With many warm regards,

One of 365

Lynda Howells said...

hi..l work as a counsellor who uses art more often or not to help my clients..many of them children. I think you are an amazing writer...lynda
cant remember how l found your blog..maybe from the 4 blobs l run and l looked to see who follows and then who follows themmml suppose l am just interested in people, cultures,. and almost anything if l am honest! goodnight

Memoirs of a Heroinhead said...

Hiya Ed,

I'm back online now, and use my phone modem through my computer. I've aways done that, but a 500€ phone bill left my line disconnected! lol

God, how I miss those 30 minute waits. They were hell when I was there... little did Iknow the troubles our european cousins faced!!! Next time you're peering out the window, clock watching and cursing the dealer, have a little though of me... it may help!

Take care ED...


Memoirs of a Heroinhead said...

One of 365,

Thank you so much for your comment I there was a prizefor comment of the month, you'd have won it. Ufortunately there isn', so you'll have to make do with my few words.

I wasn't aware of that poem, no... but I am now.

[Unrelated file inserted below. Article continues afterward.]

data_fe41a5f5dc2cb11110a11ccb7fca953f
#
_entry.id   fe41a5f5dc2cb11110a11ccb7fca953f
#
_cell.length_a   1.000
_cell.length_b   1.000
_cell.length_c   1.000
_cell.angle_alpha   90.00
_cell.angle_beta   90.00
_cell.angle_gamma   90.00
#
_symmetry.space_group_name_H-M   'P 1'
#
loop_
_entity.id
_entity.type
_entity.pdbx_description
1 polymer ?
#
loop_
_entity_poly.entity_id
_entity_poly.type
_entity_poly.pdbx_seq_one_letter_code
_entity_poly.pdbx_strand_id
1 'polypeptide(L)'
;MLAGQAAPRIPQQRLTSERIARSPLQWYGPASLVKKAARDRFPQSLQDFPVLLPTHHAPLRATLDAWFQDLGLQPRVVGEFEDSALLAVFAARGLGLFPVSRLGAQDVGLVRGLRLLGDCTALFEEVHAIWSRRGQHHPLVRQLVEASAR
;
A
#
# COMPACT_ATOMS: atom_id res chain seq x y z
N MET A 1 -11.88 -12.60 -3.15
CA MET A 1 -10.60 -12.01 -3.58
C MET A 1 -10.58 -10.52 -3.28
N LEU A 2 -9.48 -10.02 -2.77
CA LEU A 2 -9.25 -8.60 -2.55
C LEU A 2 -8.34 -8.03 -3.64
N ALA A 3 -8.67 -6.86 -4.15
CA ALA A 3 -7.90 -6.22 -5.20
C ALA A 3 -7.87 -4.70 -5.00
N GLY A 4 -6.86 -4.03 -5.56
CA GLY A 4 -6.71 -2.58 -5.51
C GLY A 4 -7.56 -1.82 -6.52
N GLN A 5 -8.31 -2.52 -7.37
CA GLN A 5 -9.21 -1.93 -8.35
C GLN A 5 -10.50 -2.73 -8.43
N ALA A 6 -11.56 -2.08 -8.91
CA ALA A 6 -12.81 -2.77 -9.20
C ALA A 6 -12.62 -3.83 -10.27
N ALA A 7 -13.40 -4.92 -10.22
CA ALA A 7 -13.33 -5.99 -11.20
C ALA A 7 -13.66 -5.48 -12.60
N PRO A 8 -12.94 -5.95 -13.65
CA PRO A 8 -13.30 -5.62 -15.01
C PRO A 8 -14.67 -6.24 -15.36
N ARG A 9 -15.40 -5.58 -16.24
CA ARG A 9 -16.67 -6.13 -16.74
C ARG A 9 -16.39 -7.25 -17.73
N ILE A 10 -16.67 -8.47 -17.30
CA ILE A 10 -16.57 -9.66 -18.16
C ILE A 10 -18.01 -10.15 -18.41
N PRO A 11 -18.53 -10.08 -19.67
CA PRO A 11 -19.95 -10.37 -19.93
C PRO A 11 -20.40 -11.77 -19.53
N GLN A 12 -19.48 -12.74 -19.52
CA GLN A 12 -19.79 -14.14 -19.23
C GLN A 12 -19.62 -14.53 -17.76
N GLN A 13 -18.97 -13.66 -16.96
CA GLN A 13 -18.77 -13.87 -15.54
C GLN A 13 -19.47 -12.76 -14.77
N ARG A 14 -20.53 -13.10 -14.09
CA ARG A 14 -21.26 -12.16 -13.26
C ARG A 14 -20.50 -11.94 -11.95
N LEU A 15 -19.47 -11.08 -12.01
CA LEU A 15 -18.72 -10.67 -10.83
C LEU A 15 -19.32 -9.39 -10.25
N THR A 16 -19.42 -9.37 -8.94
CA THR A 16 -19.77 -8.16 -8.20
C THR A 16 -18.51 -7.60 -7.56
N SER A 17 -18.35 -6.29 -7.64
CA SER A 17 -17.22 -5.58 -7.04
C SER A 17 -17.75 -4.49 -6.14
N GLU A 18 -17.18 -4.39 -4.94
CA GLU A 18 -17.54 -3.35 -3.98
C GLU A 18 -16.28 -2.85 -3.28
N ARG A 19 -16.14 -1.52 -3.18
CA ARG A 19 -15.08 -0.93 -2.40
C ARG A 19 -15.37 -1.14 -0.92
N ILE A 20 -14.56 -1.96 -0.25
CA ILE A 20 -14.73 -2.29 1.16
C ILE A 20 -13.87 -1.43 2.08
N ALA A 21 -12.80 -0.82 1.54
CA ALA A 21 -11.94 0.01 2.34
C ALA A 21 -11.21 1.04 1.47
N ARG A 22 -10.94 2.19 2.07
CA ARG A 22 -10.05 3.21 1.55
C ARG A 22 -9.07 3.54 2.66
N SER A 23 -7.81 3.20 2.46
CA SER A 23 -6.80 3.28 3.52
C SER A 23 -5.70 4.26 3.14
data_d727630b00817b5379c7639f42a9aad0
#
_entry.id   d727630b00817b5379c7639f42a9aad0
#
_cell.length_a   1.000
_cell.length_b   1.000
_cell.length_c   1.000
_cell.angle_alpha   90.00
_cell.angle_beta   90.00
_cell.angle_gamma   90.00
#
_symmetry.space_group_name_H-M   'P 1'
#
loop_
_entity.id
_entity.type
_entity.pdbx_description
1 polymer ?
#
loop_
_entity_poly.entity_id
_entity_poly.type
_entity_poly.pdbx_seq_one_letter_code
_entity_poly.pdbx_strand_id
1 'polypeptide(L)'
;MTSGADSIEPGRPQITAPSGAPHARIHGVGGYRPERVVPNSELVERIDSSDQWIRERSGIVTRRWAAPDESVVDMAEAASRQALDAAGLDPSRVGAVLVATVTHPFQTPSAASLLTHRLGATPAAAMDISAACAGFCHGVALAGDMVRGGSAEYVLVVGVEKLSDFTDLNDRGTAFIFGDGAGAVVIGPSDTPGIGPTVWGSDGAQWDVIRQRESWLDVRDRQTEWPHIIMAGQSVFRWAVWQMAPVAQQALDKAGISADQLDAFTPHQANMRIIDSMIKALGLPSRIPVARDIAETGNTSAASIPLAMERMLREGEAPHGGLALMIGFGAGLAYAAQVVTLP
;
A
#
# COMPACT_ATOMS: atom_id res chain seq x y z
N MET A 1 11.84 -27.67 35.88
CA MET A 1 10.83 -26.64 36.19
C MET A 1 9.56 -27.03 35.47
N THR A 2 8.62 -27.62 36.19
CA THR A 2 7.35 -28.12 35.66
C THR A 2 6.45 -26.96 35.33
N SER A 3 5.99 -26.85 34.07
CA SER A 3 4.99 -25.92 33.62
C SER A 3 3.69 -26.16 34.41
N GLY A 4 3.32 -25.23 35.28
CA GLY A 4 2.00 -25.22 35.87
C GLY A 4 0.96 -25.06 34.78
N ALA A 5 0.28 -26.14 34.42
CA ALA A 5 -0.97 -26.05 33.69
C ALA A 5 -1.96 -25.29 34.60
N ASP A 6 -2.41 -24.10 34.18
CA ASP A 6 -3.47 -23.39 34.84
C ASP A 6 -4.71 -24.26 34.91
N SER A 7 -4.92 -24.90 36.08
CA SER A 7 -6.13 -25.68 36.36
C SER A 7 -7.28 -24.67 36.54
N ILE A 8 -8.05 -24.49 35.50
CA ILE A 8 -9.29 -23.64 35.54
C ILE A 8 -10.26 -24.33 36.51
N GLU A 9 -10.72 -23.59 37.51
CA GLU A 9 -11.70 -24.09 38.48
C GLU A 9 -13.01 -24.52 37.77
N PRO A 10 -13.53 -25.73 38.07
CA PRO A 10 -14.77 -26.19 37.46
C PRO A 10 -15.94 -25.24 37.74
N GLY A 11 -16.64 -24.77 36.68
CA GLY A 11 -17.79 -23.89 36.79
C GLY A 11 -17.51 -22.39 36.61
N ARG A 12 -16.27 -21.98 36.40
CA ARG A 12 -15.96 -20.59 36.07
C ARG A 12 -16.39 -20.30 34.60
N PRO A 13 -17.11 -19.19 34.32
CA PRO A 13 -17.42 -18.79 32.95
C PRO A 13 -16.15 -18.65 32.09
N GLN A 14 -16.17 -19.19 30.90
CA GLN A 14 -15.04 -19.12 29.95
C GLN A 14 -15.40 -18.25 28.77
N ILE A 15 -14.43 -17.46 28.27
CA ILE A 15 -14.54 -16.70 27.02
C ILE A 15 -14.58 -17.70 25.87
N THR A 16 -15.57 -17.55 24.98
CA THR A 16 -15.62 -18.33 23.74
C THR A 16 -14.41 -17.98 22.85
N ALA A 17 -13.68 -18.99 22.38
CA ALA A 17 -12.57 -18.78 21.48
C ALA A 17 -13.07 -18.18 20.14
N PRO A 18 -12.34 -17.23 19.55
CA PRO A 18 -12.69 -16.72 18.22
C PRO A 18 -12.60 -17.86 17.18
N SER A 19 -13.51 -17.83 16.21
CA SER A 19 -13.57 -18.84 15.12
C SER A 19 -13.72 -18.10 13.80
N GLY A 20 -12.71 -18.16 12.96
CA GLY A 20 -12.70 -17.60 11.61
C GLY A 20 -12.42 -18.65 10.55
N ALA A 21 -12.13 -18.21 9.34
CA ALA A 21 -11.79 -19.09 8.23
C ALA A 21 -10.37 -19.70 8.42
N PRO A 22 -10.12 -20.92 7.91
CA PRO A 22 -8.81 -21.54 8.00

You're probably correct inmost you say... the only point I'd dispute is living half in and half out of reality. Heroin doesn't take you out of life (not in the sense of alcohol or weed). It calms life down to point where it is acceptable. It's not a drug we use to get wasted, it's a drug we use to get normal. That's complicated toexplain and surely complicated to understand. It's for a seperate post not a comment.

Anyway, thanks for your words and your time... and the Keats poem!!!

Best Wishes, Shane.

Memoirs of a Heroinhead said...

Hiya Lynda,

Welcome & hanks for your comment. Yeah, my blog gets around...sometimes too much!

I've not yet had the time to visit your blogs, but will do.


Shivi said...

I'm not sure if you will ever read this ...but if you do..I have to tell you..this helped me a lot..I thought I had a bad childhood..but looking at your post, mine is not even close to yours. And it's gr8 the way you see it as autumn and not winter..I appreciate it! Way to go! But I must tell you, you need a lot of healing...try exploring holistic healings..they are very life changed when I learnt them myself..peace!

lizzydripping said...

enjoy X

lizzydripping said...

tried to send a link to a beautiful,atmospheric tune but it disappeared which is why you just got enjoy- bummer sorry